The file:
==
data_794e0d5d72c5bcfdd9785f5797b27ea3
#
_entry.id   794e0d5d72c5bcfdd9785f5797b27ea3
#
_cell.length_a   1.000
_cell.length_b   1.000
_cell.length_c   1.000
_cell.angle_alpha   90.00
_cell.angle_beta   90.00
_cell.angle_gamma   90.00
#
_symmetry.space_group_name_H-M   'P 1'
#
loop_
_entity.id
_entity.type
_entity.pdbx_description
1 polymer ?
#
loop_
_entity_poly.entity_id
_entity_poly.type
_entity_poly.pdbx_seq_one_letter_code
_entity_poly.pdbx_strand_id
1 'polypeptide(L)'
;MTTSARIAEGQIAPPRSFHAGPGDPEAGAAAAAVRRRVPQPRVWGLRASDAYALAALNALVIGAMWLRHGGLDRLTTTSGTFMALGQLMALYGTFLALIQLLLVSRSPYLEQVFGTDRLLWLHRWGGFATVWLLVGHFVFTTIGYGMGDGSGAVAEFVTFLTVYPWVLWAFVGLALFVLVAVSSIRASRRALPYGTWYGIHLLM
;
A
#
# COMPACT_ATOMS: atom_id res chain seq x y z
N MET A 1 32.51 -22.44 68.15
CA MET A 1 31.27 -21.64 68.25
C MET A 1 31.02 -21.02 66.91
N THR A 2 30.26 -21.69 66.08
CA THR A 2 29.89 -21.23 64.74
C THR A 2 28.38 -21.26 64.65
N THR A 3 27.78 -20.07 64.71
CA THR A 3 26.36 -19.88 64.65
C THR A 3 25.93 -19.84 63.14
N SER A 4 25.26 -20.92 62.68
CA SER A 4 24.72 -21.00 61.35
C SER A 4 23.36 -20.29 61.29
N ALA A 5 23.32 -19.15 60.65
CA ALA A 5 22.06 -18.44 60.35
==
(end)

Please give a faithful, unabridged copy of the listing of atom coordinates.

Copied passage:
data_794e0d5d72c5bcfdd9785f5797b27ea3
#
_entry.id   794e0d5d72c5bcfdd9785f5797b27ea3
#
_cell.length_a   1.000
_cell.length_b   1.000
_cell.length_c   1.000
_cell.angle_alpha   90.00
_cell.angle_beta   90.00
_cell.angle_gamma   90.00
#
_symmetry.space_group_name_H-M   'P 1'
#
loop_
_entity.id
_entity.type
_entity.pdbx_description
1 polymer ?
#
loop_
_entity_poly.entity_id
_entity_poly.type
_entity_poly.pdbx_seq_one_letter_code
_entity_poly.pdbx_strand_id
1 'polypeptide(L)'
;MTTSARIAEGQIAPPRSFHAGPGDPEAGAAAAAVRRRVPQPRVWGLRASDAYALAALNALVIGAMWLRHGGLDRLTTTSGTFMALGQLMALYGTFLALIQLLLVSRSPYLEQVFGTDRLLWLHRWGGFATVWLLVGHFVFTTIGYGMGDGSGAVAEFVTFLTVYPWVLWAFVGLALFVLVAVSSIRASRRALPYGTWYGIHLLM
;
A
#
# COMPACT_ATOMS: atom_id res chain seq x y z
N MET A 1 32.51 -22.44 68.15
CA MET A 1 31.27 -21.64 68.25
C MET A 1 31.02 -21.02 66.91
N THR A 2 30.26 -21.69 66.08
CA THR A 2 29.89 -21.23 64.74
C THR A 2 28.38 -21.26 64.65
N THR A 3 27.78 -20.07 64.71
CA THR A 3 26.36 -19.88 64.65
C THR A 3 25.93 -19.84 63.14
N SER A 4 25.26 -20.92 62.68
CA SER A 4 24.72 -21.00 61.35
C SER A 4 23.36 -20.29 61.29
N ALA A 5 23.32 -19.15 60.65
CA ALA A 5 22.06 -18.44 60.35